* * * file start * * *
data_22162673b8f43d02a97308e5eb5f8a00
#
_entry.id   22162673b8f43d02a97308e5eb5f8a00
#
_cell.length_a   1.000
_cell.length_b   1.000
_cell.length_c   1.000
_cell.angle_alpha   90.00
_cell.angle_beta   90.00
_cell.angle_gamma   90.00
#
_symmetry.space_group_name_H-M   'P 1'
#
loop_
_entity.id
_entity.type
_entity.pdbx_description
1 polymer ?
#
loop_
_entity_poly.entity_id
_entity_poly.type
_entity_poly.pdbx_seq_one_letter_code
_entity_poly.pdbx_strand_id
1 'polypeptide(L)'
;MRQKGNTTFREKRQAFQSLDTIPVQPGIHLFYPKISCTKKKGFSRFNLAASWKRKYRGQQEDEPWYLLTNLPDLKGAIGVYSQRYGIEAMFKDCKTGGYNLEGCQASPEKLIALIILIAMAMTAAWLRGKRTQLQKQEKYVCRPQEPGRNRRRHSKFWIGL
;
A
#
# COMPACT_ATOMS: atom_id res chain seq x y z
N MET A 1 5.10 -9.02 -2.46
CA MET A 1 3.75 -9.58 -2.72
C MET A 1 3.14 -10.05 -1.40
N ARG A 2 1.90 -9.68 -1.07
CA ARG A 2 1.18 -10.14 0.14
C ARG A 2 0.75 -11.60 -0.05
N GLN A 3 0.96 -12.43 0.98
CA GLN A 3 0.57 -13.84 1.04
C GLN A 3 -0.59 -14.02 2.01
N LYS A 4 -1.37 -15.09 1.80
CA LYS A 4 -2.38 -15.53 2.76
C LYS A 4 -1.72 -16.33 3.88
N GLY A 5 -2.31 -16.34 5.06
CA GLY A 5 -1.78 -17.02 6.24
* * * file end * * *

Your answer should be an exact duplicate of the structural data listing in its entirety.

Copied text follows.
data_22162673b8f43d02a97308e5eb5f8a00
#
_entry.id   22162673b8f43d02a97308e5eb5f8a00
#
_cell.length_a   1.000
_cell.length_b   1.000
_cell.length_c   1.000
_cell.angle_alpha   90.00
_cell.angle_beta   90.00
_cell.angle_gamma   90.00
#
_symmetry.space_group_name_H-M   'P 1'
#
loop_
_entity.id
_entity.type
_entity.pdbx_description
1 polymer ?
#
loop_
_entity_poly.entity_id
_entity_poly.type
_entity_poly.pdbx_seq_one_letter_code
_entity_poly.pdbx_strand_id
1 'polypeptide(L)'
;MRQKGNTTFREKRQAFQSLDTIPVQPGIHLFYPKISCTKKKGFSRFNLAASWKRKYRGQQEDEPWYLLTNLPDLKGAIGVYSQRYGIEAMFKDCKTGGYNLEGCQASPEKLIALIILIAMAMTAAWLRGKRTQLQKQEKYVCRPQEPGRNRRRHSKFWIGL
;
A
#
# COMPACT_ATOMS: atom_id res chain seq x y z
N MET A 1 5.10 -9.02 -2.46
CA MET A 1 3.75 -9.58 -2.72
C MET A 1 3.14 -10.05 -1.40
N ARG A 2 1.90 -9.68 -1.07
CA ARG A 2 1.18 -10.14 0.14
C ARG A 2 0.75 -11.60 -0.05
N GLN A 3 0.96 -12.43 0.98
CA GLN A 3 0.57 -13.84 1.04
C GLN A 3 -0.59 -14.02 2.01
N LYS A 4 -1.37 -15.09 1.80
CA LYS A 4 -2.38 -15.53 2.76
C LYS A 4 -1.72 -16.33 3.88
N GLY A 5 -2.31 -16.34 5.06
CA GLY A 5 -1.78 -17.02 6.24